Shock Treatment is a 1981 movie musical from the makers of The Rocky Horror Picture Show, with many key cast members — but although Brad and Janet are once again major characters (albeit played by different actors), it isn't a direct sequel and few characters aside from them return.Denton ("The Home of Happiness"), the town that the now-married Brad and Janet Majors (Cliff de Young and Jessica Harper) call home, isn't what it used to be. It's now dominated by DTV, a TV station run by fast food mogul Farley Flavors, and most of its residents serve as a permanent audience for its programming. Indeed, the entire movie unfolds within the giant studio. Brad and Janet have lost the passion in their marriage, and when they're chosen to be part of Marriage Maze by kooky host Bert Schnick (Barry Humphries), it doesn't take much convincing for Janet to allow her "emotional cripple" husband to be committed to the asylum/Soap OperaDentonvale to see if he can't be cured by Doctors (and siblings) Cosmo and Nation McKinley (Richard O'Brien and Patricia Quinn). Actually, Farley Flavors is manipulating these events from behind the scenes — he is interested in molding Janet into his newest star, and she's easily enticed into forgetting about Brad. The only people who see through the smoke and mirrors of Farley and his crew are Betty Hapschatt (Ruby Wax) and Judge Oliver Wright (Charles Gray), and they set out to find out the truth behind them and reunite the couple before it's too late...The movie was not a success, and the makers were disappointed with how it turned out. It was originally conceived as a direct sequel (Rocky Horror Shows His Heels, which would have involved Dr. Frank-N-Furter being restored to life among other things), but for many, many reasons ranging from Tim Curry not wanting to play Frank again to the 1980 Screen Actors Guild strike, it was gradually transformed into a media spoof that is far removed from the kinky farce of the original. Within the Rocky Horror fanbase it generates mixed reactions, but it does have its own fan club, the presidents of which provided an audio commentary on the 2006 DVD release.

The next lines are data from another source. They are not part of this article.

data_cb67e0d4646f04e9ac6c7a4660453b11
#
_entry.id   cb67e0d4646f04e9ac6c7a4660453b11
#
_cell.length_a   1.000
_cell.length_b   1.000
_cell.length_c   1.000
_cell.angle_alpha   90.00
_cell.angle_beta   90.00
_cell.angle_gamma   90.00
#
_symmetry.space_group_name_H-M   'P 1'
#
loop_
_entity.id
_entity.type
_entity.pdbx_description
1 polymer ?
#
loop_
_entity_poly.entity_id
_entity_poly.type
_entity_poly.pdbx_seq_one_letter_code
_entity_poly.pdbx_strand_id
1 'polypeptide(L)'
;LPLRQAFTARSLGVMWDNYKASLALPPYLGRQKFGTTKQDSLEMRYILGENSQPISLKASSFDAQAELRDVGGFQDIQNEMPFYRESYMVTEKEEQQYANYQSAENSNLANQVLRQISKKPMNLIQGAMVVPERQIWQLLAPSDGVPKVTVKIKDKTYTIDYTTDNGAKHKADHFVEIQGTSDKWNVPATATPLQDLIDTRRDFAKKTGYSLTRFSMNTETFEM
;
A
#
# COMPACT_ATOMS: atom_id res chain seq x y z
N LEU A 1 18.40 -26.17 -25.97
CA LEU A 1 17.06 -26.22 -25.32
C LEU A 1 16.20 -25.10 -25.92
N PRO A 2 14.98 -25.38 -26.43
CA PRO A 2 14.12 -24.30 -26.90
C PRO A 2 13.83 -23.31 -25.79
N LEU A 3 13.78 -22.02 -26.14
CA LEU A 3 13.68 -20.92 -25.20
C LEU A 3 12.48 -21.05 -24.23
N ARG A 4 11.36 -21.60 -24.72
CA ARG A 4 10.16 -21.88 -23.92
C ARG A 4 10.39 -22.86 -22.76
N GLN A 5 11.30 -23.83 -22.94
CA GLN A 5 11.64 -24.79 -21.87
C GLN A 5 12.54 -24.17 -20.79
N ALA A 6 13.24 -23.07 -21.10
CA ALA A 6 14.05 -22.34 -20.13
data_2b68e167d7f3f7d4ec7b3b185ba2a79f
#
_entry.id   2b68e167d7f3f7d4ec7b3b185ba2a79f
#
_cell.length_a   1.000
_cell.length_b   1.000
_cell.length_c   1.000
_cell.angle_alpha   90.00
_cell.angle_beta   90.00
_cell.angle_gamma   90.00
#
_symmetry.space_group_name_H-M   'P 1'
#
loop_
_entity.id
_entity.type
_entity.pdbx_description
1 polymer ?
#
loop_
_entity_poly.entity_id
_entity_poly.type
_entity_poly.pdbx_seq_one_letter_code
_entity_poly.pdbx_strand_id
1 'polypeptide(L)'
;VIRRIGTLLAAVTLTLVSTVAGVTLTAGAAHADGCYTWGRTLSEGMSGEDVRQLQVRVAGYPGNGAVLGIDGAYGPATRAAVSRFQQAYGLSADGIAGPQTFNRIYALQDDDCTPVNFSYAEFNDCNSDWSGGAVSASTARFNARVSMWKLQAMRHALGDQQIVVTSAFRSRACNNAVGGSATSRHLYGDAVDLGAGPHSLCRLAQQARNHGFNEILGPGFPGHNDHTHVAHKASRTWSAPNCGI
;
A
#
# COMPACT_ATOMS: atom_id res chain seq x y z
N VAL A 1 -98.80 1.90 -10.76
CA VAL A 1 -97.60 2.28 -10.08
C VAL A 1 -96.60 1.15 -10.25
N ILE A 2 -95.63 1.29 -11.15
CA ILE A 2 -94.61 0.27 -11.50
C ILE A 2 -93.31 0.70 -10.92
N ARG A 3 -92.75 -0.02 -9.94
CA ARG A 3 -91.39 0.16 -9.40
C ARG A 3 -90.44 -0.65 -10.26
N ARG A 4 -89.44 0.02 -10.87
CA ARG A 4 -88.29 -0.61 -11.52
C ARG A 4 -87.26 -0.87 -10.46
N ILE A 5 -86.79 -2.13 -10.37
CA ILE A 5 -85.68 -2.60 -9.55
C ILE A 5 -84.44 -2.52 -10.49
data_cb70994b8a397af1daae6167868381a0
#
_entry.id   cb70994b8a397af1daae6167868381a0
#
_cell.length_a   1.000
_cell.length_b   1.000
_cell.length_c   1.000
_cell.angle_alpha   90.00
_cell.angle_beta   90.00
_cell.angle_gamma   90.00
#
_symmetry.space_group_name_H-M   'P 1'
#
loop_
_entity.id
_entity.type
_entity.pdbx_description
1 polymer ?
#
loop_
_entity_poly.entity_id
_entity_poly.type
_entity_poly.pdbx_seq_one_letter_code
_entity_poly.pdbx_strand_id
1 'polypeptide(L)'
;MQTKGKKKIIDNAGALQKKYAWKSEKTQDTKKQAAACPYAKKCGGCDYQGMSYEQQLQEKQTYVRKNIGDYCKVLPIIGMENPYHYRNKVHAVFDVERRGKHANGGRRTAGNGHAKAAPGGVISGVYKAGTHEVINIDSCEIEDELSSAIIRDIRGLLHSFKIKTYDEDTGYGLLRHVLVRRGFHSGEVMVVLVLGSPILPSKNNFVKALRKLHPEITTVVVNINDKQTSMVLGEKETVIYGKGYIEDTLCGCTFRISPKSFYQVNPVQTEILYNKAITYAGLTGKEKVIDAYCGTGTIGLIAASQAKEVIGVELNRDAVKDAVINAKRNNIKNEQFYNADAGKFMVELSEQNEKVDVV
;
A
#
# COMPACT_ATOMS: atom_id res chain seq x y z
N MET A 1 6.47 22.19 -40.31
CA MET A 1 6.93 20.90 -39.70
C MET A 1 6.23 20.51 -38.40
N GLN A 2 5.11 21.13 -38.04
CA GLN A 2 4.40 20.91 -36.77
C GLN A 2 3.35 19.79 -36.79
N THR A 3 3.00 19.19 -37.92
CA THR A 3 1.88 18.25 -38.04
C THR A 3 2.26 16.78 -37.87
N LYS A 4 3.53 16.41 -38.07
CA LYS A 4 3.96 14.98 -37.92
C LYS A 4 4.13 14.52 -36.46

Audience Participation: As with The Rocky Horror Picture Show, "shadowcast" productions with audience props and callbacks have been mounted over the years. Aside from the film being less popular, a likely reason there haven't been more stagings is that far more performers are required.
Also, in-universe, with the Studio Audience. They sing along with some of the songs, and even have a couple of dance numbers, along with getting prompted by the show hosts.
Casting Gag: Most of the Expy characters are played by their RHPS equivalents. Cosmo and Nation not only share actors with Rocky Horror's Riff Raff and Magenta, but both sets of characters are incestuous siblings who are in the employ of the villain. Though Cosmo and Nation aren't really siblings at all, but rather actors playing them who have a bad habit of letting their real-life relationship intrude creepily on their phony medic personas.
Possibly Charles Gray as Denton's "foremost sociologist", Judge Oliver Wright. They don't say it. They don't imply it. But they know you're thinking it.
Crowd Song: "Denton U.S.A." Justified in that it's apparently the town's theme song.
Dark Reprise: At the end, the studio audience are partying in Dentonvale — wearing straitjackets and happily singing "Denton U.S.A.", while their "phony medics" drink champagne and trash the offices.